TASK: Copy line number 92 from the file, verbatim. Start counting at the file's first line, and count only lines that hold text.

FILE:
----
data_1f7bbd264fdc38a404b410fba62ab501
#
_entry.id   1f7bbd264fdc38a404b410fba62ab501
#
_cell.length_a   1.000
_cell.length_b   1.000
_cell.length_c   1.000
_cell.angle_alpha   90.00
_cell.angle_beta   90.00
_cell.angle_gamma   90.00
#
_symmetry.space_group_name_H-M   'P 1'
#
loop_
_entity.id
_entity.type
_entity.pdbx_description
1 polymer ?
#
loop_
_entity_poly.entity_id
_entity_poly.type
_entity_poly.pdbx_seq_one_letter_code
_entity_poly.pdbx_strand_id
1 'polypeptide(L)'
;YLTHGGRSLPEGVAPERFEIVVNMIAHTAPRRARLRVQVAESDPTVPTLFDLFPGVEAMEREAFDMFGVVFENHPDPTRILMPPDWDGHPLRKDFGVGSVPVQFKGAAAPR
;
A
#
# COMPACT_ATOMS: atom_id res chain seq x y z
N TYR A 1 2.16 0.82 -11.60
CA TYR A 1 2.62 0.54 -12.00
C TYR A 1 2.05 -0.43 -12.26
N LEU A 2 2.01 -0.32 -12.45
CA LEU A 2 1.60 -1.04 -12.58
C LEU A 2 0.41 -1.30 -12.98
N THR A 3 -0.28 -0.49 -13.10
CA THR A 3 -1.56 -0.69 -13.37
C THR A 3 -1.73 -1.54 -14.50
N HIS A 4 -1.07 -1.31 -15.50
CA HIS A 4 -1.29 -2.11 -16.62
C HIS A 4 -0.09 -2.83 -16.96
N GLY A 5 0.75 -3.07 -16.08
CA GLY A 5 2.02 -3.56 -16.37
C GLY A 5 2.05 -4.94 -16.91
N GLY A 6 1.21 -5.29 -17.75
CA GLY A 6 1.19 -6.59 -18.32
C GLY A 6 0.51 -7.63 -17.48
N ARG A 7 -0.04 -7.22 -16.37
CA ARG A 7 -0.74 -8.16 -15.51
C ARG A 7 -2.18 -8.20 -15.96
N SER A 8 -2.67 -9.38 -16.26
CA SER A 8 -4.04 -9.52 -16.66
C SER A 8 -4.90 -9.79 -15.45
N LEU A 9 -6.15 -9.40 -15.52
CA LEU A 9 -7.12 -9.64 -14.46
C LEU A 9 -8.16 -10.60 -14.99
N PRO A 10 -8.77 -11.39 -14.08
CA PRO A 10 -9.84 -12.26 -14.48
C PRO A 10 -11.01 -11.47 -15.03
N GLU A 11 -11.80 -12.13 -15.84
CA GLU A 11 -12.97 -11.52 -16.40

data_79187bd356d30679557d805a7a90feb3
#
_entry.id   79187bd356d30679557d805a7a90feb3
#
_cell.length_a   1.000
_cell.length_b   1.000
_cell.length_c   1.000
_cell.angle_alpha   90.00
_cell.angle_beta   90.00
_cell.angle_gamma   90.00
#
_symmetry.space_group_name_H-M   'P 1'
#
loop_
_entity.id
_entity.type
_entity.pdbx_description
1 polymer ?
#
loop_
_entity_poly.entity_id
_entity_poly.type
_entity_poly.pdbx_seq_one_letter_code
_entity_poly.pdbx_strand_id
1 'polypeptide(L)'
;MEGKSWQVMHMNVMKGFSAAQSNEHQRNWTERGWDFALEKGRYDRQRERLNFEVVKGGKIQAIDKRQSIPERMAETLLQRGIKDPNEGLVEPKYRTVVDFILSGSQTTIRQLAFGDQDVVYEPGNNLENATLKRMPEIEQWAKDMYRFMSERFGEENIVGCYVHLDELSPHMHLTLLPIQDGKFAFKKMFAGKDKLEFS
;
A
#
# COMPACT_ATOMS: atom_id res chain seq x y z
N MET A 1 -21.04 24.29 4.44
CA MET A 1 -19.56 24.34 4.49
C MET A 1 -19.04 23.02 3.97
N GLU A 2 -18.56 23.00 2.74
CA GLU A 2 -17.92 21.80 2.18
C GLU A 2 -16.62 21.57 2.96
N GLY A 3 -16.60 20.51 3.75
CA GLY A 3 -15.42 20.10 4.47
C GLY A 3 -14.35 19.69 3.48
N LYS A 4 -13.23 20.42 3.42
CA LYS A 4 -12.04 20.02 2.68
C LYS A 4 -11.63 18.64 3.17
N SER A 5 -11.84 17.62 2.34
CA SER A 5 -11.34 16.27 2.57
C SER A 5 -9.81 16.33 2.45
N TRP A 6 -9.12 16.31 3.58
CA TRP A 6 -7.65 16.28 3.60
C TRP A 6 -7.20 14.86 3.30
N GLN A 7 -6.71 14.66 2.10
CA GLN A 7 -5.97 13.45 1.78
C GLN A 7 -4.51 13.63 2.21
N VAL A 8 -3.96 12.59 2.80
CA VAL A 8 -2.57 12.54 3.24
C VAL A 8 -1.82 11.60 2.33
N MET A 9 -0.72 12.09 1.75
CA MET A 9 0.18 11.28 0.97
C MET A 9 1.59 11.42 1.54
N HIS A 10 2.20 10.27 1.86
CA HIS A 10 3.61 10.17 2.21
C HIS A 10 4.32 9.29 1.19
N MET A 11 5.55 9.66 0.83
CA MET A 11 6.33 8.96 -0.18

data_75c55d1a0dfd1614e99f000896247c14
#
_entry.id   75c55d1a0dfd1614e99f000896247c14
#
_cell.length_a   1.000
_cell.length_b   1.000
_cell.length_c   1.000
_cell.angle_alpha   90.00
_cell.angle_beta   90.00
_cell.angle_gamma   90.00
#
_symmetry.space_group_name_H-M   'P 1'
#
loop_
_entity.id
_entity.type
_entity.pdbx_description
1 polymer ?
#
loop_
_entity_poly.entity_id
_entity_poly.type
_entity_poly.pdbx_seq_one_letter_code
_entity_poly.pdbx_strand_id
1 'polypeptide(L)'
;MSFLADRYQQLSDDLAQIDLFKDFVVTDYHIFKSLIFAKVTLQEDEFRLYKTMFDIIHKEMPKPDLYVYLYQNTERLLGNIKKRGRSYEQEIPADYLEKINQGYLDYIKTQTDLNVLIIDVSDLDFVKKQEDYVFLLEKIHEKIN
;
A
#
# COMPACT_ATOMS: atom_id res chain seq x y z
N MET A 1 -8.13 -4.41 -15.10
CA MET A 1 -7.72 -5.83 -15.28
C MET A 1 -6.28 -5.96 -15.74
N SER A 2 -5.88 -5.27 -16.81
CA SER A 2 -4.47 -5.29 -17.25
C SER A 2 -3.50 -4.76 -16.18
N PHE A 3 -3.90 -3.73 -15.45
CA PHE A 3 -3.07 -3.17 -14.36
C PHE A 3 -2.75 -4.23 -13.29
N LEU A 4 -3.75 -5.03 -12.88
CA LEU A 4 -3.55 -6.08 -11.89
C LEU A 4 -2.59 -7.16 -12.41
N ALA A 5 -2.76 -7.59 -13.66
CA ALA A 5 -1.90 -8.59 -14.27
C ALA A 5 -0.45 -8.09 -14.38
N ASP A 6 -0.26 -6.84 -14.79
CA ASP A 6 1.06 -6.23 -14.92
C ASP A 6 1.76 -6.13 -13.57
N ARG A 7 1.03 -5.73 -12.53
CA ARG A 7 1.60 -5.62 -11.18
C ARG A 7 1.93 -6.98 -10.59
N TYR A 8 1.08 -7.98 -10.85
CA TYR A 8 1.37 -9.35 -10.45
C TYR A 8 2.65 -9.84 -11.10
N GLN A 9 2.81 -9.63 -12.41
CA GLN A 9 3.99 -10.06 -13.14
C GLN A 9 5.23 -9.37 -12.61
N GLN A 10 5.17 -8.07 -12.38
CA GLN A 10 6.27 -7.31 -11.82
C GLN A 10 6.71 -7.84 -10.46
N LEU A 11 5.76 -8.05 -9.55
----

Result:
# COMPACT_ATOMS: atom_id res chain seq x y z